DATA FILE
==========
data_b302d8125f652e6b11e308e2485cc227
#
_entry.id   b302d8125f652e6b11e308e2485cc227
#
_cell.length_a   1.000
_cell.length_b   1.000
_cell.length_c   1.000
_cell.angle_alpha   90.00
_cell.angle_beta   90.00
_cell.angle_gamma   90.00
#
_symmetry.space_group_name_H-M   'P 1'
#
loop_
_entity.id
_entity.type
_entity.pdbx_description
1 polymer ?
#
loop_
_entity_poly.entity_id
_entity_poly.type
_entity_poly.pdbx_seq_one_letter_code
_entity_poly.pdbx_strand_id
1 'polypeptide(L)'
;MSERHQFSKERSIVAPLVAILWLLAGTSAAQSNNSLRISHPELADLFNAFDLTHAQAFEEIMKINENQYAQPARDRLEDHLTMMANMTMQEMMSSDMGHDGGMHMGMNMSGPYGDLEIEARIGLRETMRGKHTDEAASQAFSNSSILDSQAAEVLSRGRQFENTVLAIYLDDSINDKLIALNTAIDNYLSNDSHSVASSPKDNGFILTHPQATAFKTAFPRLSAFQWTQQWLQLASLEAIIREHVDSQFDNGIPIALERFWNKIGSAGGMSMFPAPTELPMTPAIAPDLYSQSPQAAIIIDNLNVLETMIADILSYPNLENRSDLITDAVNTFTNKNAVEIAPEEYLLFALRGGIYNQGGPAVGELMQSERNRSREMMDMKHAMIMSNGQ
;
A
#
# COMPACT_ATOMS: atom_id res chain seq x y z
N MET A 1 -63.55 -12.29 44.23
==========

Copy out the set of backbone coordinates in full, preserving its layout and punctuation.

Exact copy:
data_b302d8125f652e6b11e308e2485cc227
#
_entry.id   b302d8125f652e6b11e308e2485cc227
#
_cell.length_a   1.000
_cell.length_b   1.000
_cell.length_c   1.000
_cell.angle_alpha   90.00
_cell.angle_beta   90.00
_cell.angle_gamma   90.00
#
_symmetry.space_group_name_H-M   'P 1'
#
loop_
_entity.id
_entity.type
_entity.pdbx_description
1 polymer ?
#
loop_
_entity_poly.entity_id
_entity_poly.type
_entity_poly.pdbx_seq_one_letter_code
_entity_poly.pdbx_strand_id
1 'polypeptide(L)'
;MSERHQFSKERSIVAPLVAILWLLAGTSAAQSNNSLRISHPELADLFNAFDLTHAQAFEEIMKINENQYAQPARDRLEDHLTMMANMTMQEMMSSDMGHDGGMHMGMNMSGPYGDLEIEARIGLRETMRGKHTDEAASQAFSNSSILDSQAAEVLSRGRQFENTVLAIYLDDSINDKLIALNTAIDNYLSNDSHSVASSPKDNGFILTHPQATAFKTAFPRLSAFQWTQQWLQLASLEAIIREHVDSQFDNGIPIALERFWNKIGSAGGMSMFPAPTELPMTPAIAPDLYSQSPQAAIIIDNLNVLETMIADILSYPNLENRSDLITDAVNTFTNKNAVEIAPEEYLLFALRGGIYNQGGPAVGELMQSERNRSREMMDMKHAMIMSNGQ
;
A
#
# COMPACT_ATOMS: atom_id res chain seq x y z
N MET A 1 -63.55 -12.29 44.23